Starting to look beyond the current Coronavirus (COVID-19) health emergency, read how our members are planning to help keep visitors safe.

St.Giles Cripplegate

St.Giles without Cripplegate

What links a medieval church in the City of London and the author of Paradise Lost with the composer of the chilling soundtrack to Psycho? To learn the answer, read on…..

The first parish church of St.Giles without Cripplegate traces it`s history back over 1000 years but what we now see is largely the result of work carried out in 16th Century. The unusual name refers to the fact that it stood just beyond the City wall of London, adjacent to the ‘Cripplegate’, one of seven gateways into the medieval City. St.Giles was seriously damaged during the Blitz of 1940-41 and the surrounding area, known as the ‘Barbican’, utterly devastated. Post-war rebuilding of the area has resulted in a striking example of ‘Brutalist’ architecture. The Barbican Centre, a mix of apartments and an arts centre, the latter including a concert hall, home of the London Symphony Orchestra and the Guildhall School of Music and Drama. St.Giles itself was fully restored to its former glory and forms a striking juxtaposition with its immediate surrounds. Aesthetic interest aside, what is even more remarkable is the roll call of famous historic figures with whom St.Giles has connections.

St Giles interior

St Giles interior

In 1478 the parents of Sir Thomas More, future Chancellor to Henry VIII and author of Utopia were married at St.Giles. Oliver Cromwell, later to become ‘Lord Protector’ of the English Republic, was married here in 1620. John Milton, de facto poet to the Republic and author of Paradise Lost, was buried here in 1674. A century later a parish official saw fit to open his tomb and observed his remains to be in remarkably good condition. Not for long though, the enterprising official charged a fee for viewing and soon teeth, a rib and handfuls of hair were removed by acquisitive souvenir hunters! John Bunyan, author of Pilgrim`s Progress and Daniel Defoe, who wrote Robinson Crusoe, were both at one time parishioners.

At the start of the 17th Century, an aspiring actor called Edmund Shakespeare fathered a child, Edward, who was baptised at St.Giles. Edmund’s older brother, William Shakespeare, lived nearby and it seems likely that he would have spared time from writing some of his greatest plays of this period, like Macbeth and King Lear, to attend his nephew’s baptism. It is entirely possible too, that he would have encountered the Church organist, one of the leading English composers of the period, Thomas Morley.  Much of Morley`s life is shrouded in mystery, like another figure in the art world of the time, Christopher Marlowe, he may have worked as a government spy, but what is certain is that Morley composed one of the first settings of Shakespeare’s words, ‘It was a lover and his lass’, from As you Like It. Famed as a madrigal composer himself, in 1601, Morley published a collection of madrigals by Elizabethan composers, himself included, ‘The Triumphs of Oriana‘, said to be in honour of Queen Elizabeth 1st.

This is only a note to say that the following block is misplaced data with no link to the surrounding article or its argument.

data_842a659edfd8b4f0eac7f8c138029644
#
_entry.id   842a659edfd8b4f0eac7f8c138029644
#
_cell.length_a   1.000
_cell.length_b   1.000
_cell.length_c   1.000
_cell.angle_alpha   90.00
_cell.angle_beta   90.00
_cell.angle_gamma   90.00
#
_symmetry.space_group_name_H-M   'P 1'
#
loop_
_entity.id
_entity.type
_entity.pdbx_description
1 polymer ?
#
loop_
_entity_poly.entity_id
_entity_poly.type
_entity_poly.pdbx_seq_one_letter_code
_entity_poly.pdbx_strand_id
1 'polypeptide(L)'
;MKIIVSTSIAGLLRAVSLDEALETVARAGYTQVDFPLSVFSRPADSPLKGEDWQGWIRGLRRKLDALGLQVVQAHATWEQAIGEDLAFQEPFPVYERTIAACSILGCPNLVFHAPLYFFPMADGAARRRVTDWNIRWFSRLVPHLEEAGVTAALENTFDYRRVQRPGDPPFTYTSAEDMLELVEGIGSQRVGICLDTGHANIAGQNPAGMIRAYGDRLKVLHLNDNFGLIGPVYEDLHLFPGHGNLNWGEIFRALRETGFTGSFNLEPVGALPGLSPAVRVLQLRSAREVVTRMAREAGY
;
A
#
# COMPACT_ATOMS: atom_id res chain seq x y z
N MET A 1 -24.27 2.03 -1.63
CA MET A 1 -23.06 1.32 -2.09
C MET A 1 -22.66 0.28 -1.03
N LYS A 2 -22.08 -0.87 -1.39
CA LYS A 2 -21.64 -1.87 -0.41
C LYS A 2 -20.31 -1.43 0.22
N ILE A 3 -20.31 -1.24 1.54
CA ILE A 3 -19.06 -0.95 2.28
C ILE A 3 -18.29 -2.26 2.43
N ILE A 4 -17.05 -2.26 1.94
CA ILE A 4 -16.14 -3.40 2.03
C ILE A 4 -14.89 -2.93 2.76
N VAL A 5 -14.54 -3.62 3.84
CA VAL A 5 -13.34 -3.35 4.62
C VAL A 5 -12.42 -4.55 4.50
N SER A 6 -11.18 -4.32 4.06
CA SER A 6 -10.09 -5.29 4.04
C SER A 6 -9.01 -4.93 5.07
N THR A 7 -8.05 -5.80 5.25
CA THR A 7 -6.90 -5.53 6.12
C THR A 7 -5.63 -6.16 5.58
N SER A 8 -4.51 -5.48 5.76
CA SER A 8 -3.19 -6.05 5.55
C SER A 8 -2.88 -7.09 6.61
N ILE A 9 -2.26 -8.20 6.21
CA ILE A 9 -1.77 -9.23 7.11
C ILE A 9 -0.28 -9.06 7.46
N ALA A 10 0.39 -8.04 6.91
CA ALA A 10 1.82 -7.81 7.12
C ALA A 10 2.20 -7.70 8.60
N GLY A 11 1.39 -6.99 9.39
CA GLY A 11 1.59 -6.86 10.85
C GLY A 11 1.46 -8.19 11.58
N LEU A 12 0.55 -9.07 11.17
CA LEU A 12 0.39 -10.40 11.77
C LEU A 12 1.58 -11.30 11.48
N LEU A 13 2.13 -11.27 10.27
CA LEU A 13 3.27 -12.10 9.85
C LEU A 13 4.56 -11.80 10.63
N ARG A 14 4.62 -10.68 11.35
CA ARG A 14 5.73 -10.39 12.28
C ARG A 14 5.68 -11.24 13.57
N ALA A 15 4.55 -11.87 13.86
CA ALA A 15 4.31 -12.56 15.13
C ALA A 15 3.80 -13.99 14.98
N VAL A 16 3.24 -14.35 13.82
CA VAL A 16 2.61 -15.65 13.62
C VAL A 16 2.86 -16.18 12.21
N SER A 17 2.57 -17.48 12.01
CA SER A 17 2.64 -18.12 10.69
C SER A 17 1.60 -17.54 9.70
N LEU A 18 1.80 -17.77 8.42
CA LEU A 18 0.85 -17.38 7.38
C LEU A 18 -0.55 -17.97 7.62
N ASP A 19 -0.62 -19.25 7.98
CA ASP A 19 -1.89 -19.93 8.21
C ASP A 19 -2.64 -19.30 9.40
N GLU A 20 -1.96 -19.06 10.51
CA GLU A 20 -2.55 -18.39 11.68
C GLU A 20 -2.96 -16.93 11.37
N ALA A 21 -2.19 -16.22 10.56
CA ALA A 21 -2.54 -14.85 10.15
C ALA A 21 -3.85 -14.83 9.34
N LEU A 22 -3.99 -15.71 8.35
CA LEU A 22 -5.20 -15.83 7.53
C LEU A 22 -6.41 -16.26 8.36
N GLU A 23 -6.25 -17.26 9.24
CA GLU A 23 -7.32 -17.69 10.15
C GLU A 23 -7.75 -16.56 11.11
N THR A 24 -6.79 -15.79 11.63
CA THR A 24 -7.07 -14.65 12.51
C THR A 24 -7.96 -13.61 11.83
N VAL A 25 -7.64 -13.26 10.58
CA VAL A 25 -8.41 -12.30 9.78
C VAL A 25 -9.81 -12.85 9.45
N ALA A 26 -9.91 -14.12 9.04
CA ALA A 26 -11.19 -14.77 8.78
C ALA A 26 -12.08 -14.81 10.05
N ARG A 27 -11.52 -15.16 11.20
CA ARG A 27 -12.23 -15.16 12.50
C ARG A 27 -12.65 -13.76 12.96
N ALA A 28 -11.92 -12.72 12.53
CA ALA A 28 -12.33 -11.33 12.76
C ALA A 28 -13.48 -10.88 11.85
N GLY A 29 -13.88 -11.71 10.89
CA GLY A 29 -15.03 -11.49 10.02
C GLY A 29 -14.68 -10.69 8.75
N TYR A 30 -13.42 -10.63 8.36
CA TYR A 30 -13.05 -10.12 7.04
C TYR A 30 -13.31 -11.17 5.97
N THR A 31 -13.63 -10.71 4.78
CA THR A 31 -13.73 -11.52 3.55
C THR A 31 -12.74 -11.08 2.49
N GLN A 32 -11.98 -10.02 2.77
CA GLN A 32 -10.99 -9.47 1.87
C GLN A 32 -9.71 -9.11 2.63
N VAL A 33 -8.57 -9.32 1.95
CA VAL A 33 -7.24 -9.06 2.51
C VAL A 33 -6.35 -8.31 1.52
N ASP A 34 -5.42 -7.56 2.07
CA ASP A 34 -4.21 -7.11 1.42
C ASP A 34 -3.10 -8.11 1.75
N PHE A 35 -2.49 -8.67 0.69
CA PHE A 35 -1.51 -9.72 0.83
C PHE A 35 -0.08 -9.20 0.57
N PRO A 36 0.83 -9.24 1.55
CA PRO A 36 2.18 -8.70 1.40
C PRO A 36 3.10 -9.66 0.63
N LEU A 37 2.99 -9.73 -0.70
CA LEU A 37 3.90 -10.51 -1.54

‘Obsession’ was recorded at the church in the 197s

Fast forward to 1961, another musician, the veteran American composer Bernard Herrmann relocated from Los Angeles to London. A graduate of the Julliard School of Music in New York, Herrmann had a successful career as conductor and composer but is now best remembered as the go to composer of scores for Hollywood thrillers and suspense movies. He worked alongside directors such as Alfred Hitchcock, Francois Truffaut and Martin Scorsese, had it not been for his death in December 1975, would have produced scores for Stephen Spielberg. The list of film credits is long, Citizen Kane, Fahrenheit 451, Vertigo, Psycho amongst them. St.Giles Church is noted for its fine acoustic, something which drew Herrmann to the Church as a recording studio. It was here that his last three film scores were recorded in the 1970s. It’s Alive, Taxi Driver and Obsession, the latter making use of the Church organ, alongside a full orchestra and choir to achieve the desired unsettling effect. The story goes that as Herrmann prepared to conduct the recording session, he turned to the film editor and said, ‘John Milton is buried at St.Giles about six feet from where I conduct. If I do a good job, he’ll whisper to me‘.

 

Greg Laing is a Blue Badge Guide working in London and the surrounding area.

Book this guide button